The marketing campaign for next summer’s big supervillain movie Suicide Squad is either hilariously vague or vaguely ingenious, depending on how you look at it. There have been images (Cara Delevingne’s look as the Enchantress), hints (Harley Quinn’s apparent love triangle), and previews worth a second look. There has not been, however, much talk about what will actually happen in the movie.

The latest DC Entertainment Suicide Squad plot synopsis remains comically nondescript:

It feels good to be bad…Assemble a team of the world’s most dangerous, incarcerated Super Villains, provide them with the most powerful arsenal at the government’s disposal, and send them off on a mission to defeat an enigmatic, insuperable entity. U.S. intelligence officer Amanda Waller has determined only a secretly convened group of disparate, despicable individuals with next to nothing to lose will do. However, once they realize they weren’t picked to succeed but chosen for their patent culpability when they inevitably fail, will the Suicide Squad resolve to die trying, or decide it’s every man for himself?

There is nothing there that you couldn’t get from the title of the film: There is a squad and that it goes on a suicide mission. They have managed to convey less information in an entire paragraph than in two words, an impressive display of anti-pith. The trailer, while intriguing, is similarly vague. Pretty people pout while wearing weird outfits and snarling from behind bars. Sometimes they pout and snarl out in the open, without bars. And the Joker shares a stylist with Lil Wayne.

Is the Joker a syrup sipping rapper? Who the hell knows. All bets are off since there is no sign of any plot. Still, from this gaping emptiness emerges a conclusion: Rick Flagg, the Suicide Squad’s leader, is going to have to supply the initial energy to put this thing in motion.

Flagg has been conspicuously absent from the Empire magazine covers depicting the key characters. There was the Joker (Jared Leto), Deadshot (Will Smith), The Enchantress (Cara Delevingne), and Harley Quinn (Margot Robbie). No R-Flagg.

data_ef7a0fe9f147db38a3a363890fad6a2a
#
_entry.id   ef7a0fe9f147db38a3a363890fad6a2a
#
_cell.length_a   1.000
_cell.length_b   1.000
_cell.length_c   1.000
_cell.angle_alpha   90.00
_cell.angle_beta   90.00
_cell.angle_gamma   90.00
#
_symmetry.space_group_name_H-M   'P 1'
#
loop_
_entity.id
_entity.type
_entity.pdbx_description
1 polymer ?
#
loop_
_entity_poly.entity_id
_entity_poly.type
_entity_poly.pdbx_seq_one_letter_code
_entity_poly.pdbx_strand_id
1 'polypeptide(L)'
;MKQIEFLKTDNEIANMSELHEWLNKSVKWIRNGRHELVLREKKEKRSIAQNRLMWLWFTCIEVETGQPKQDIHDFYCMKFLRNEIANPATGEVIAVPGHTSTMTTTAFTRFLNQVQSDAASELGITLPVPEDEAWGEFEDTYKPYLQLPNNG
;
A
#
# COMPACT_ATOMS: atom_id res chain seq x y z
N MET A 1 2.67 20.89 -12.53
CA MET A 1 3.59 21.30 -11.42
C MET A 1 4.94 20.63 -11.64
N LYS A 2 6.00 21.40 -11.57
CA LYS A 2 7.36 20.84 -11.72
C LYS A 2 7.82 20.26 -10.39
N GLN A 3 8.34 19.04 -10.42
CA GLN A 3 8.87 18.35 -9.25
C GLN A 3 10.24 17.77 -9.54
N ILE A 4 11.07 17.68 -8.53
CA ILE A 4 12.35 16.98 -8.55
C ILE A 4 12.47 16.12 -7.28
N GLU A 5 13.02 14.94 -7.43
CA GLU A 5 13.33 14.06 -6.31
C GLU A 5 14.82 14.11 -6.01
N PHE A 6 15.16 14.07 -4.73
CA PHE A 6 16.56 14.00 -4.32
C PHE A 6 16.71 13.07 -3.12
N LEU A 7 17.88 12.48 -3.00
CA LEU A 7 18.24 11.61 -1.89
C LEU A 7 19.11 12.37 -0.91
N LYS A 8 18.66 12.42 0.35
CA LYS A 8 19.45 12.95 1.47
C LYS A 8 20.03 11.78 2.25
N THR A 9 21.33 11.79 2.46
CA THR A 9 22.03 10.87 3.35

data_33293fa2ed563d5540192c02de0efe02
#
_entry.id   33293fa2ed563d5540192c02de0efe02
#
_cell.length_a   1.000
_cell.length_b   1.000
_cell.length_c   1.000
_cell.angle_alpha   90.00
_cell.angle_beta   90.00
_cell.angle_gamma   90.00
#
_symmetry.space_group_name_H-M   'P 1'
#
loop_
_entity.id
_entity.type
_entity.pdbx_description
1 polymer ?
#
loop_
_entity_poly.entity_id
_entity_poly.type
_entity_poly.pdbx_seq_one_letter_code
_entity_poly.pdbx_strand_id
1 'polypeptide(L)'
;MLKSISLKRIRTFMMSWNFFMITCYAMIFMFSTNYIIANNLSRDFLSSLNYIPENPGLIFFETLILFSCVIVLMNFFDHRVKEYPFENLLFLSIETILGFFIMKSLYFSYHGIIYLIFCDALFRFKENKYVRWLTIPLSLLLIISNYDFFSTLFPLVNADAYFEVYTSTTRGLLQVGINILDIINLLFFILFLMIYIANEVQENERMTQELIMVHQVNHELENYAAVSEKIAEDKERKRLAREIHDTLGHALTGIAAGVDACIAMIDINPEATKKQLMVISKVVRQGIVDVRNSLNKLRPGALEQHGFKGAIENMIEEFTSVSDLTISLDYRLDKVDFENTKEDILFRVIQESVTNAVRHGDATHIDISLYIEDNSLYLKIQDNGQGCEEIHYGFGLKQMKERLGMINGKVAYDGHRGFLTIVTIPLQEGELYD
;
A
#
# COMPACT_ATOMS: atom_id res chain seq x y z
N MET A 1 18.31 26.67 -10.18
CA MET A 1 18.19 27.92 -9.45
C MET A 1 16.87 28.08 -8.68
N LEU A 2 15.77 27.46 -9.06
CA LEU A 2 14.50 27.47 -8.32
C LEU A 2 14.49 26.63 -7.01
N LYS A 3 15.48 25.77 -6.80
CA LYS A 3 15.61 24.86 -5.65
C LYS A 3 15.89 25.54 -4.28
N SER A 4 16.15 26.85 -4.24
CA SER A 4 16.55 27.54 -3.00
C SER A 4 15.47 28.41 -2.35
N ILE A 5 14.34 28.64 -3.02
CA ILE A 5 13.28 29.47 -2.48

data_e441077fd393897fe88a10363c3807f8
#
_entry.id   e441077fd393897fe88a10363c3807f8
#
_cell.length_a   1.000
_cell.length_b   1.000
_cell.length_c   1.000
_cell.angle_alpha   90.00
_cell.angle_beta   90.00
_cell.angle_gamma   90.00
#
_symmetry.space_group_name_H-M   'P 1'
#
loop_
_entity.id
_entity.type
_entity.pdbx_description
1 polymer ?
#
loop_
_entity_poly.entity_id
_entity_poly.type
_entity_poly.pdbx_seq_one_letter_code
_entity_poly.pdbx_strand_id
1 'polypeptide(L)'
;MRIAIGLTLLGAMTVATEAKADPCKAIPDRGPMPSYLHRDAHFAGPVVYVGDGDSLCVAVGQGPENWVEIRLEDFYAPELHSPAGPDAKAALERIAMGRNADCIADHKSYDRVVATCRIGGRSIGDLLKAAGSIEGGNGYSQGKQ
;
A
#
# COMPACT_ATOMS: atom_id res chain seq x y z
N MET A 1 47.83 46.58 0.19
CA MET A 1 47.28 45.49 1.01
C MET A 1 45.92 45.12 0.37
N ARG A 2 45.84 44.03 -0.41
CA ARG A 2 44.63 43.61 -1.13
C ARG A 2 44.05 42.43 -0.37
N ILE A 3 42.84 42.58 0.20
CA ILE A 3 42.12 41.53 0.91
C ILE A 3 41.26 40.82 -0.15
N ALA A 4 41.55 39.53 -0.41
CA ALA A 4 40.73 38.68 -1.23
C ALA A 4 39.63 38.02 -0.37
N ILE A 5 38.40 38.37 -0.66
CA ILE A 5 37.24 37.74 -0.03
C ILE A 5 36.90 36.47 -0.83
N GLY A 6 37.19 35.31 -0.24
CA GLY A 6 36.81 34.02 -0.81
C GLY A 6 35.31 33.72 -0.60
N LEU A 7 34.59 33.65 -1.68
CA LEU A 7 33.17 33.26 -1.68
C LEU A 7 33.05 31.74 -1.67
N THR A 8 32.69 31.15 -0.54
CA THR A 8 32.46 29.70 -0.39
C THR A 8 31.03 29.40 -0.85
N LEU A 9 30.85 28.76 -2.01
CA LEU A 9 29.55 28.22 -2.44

If you’re not a comic reader and therefore don’t know who Rick Flagg is, we don’t blame you since he’s been so absent. He’s the only guy making an Action Hero face who isn’t Will Smith. He’s front and center enough for Harley Quinn to lean on, but apparently isn’t important enough to get an Empire cover.

This is might not seem notable — after all, Flagg is played by Joel Kinnaman, who is much less famous than Jared Leto, Will Smith, Margot Robbie, or Cara Delevingne. But the part was originally supposed to be played by Tom Hardy, who is very famous and handsome and good at movies.

Tom Fucking Hardy is the closest thing there is to present day Brando: swagger and charisma mixed with a startling vulnerability and an unpredictable, electric presence. Tom Hardy could make a Tampon commercial kickass or a beer commercial moving and emotional. Hardy’s original casting indicates that Rick Flagg is central to the film. And if Hardy was still Rick Flagg, you can bet no magazine covers; no marketing pictures or trailers, would try to keep him in the darkness.

(RIP to the conspiracy theory that Rick Flagg is secretly Bane.)

There is no indication Hardy left because he decided Rick Flagg wasn’t worth it; that the “scheduling conflict” — the Hollywood version of the sick-friend excuse on a bad date — was a lie. In Hardy’s most recent interview, he said the following about dropping out of Suicide Squad: “Was I bummed? Of course I was. I hate fucking losing work.”

Hardy is great.

Anyway, Rick Flagg is not central to the comics and he’s not a fascinating character with a particularly noteworthy arc. He’s not a psychiatrist who has been manipulated by his own psychotic patient nor is he a notorious assassin. Presumably they beefed him up for the film or were relying on Hardy’s thousand-yard stare to do the character work for them.

We can assume, then, that since Flagg doesn’t have a notable character arc but he’s important enough to initially warrant an actor of Tom Hardy’s caliber and star power, he must be driving the plot. If Suicide Squad is a superhero Fast and the Furious Rick Flagg is Vin Diesel, an emotional center used to make really silly stuff seem credible.

It’s possible that the screenwriters tweaked Suicide Squad after Hardy dropped out, but unlikely. Here’s why: Joel Kinnaman is a terrific actor in the Tom Hardy mold. He’s got a weird voice and he generally plays quiet and coiled. Did his RoboCop reboot suck? Absolutely, but he slayed in the first season of The Killing. He seems dangerous without seeming bad. He plays hurt well.

And that’s likely what he’s here to do. The Squad clearly represents a solution of last resort so one imagines Rick Flagg will use them to solve an intractable problem. Maybe that problem is the Joker. Maybe it’s not. We don’t know, but we do know that he’s the only surface stable enough to let a plot spin. And we also know that this looks like his team in the picture, like he’s the one out on a limb vouching for these lunatics. To do that, Rick Flagg must be very angry or very desperate.

Either way, the movie will start with him.